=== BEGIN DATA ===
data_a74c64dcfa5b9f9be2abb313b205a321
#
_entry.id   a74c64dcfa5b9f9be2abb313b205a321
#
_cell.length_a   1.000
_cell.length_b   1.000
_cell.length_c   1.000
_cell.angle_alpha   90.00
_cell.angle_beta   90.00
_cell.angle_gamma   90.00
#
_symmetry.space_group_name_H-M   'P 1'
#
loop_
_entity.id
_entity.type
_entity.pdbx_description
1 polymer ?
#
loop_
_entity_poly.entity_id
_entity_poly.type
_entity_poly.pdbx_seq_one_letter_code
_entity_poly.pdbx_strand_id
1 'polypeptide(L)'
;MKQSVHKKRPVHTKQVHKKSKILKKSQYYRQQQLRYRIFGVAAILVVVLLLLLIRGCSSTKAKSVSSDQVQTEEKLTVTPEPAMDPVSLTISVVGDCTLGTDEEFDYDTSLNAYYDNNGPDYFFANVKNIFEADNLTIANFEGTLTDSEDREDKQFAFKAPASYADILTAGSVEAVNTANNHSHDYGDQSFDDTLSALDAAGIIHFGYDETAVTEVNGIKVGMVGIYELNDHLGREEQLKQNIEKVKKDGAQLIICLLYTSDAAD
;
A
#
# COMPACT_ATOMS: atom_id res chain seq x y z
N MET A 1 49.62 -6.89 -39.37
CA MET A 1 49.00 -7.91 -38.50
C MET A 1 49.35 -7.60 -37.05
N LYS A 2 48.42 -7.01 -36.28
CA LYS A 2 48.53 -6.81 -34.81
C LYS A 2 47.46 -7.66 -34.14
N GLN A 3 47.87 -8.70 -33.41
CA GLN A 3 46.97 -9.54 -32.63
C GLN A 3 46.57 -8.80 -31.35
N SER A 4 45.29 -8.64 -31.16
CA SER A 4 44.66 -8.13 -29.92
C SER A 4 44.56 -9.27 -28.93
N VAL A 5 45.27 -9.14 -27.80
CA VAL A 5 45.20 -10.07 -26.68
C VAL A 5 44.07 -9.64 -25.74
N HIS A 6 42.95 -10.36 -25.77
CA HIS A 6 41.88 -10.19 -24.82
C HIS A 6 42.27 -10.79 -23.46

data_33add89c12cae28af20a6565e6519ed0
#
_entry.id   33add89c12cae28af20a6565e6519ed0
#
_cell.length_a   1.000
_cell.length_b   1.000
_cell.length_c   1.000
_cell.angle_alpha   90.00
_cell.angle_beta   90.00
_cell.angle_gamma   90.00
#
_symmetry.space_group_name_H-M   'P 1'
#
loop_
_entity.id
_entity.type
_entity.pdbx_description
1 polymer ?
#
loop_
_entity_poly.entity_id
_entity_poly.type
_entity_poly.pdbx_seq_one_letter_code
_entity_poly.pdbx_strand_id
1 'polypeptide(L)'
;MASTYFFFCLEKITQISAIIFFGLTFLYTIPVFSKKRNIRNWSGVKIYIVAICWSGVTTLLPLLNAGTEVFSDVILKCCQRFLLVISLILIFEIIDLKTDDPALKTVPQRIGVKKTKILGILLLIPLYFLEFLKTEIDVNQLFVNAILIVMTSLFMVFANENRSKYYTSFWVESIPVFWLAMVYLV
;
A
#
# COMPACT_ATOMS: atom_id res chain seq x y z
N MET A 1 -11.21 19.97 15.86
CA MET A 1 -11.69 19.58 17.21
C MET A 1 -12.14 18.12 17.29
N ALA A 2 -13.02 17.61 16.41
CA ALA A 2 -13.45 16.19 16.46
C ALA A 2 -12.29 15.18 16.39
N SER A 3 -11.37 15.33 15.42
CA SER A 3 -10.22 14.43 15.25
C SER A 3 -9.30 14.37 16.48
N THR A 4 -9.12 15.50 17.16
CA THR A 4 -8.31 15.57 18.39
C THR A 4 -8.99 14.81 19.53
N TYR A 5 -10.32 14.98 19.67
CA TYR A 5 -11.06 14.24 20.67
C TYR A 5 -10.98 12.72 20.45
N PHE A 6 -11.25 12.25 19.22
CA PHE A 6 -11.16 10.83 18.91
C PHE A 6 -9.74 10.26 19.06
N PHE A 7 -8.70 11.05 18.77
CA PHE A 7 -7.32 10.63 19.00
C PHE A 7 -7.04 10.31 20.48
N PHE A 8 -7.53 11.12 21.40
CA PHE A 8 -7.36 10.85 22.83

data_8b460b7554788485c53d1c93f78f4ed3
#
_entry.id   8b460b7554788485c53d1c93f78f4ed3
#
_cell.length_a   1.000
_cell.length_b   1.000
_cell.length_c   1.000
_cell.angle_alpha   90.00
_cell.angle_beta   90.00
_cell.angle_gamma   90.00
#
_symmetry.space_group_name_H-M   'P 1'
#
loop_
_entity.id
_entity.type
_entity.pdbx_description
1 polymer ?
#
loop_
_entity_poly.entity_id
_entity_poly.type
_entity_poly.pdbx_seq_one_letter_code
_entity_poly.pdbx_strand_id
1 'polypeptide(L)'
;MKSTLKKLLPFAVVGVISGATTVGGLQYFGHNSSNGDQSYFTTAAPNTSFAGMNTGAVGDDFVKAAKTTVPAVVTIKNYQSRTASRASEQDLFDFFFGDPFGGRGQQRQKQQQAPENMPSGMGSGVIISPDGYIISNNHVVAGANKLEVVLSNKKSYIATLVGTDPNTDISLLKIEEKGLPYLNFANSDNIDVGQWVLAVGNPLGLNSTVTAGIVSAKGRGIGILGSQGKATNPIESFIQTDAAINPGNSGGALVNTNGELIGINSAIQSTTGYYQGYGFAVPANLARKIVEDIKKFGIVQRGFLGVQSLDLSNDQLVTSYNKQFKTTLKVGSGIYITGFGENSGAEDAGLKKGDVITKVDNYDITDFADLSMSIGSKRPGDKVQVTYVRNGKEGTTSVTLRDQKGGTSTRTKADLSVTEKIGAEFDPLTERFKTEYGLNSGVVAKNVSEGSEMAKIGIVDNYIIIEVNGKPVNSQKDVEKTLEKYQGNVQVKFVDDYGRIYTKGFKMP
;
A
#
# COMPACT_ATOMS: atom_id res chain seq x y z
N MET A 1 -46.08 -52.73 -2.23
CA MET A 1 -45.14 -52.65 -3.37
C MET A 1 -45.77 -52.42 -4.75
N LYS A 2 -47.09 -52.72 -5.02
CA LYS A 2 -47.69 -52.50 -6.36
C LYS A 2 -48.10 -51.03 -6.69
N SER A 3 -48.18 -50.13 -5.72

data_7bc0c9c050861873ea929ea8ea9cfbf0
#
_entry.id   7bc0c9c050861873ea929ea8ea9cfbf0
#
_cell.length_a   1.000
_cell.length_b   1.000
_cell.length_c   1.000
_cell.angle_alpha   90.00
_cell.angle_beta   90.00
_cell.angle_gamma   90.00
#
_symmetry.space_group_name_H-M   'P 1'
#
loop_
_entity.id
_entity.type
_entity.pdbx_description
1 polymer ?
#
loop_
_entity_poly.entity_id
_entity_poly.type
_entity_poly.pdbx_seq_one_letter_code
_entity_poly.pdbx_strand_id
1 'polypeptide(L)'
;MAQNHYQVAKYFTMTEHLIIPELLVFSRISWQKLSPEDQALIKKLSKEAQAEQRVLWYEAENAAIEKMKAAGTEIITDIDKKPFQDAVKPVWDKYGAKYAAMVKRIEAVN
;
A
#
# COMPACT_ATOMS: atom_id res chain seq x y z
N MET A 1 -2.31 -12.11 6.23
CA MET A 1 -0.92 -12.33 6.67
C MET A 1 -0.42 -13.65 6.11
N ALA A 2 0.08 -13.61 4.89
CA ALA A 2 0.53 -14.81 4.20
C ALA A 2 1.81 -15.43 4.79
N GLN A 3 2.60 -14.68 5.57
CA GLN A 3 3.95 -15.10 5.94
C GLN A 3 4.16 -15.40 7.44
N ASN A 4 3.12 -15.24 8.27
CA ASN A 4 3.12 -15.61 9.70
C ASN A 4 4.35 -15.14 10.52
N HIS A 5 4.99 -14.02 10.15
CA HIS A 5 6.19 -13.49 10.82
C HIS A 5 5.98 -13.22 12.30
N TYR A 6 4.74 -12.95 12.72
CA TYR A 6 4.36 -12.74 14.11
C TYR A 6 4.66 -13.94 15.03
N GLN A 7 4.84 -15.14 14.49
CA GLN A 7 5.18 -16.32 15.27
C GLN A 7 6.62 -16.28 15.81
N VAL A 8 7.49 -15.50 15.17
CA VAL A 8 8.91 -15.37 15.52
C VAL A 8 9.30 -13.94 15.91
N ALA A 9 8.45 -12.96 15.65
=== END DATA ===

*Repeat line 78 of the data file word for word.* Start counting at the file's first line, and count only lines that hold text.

# COMPACT_ATOMS: atom_id res chain seq x y z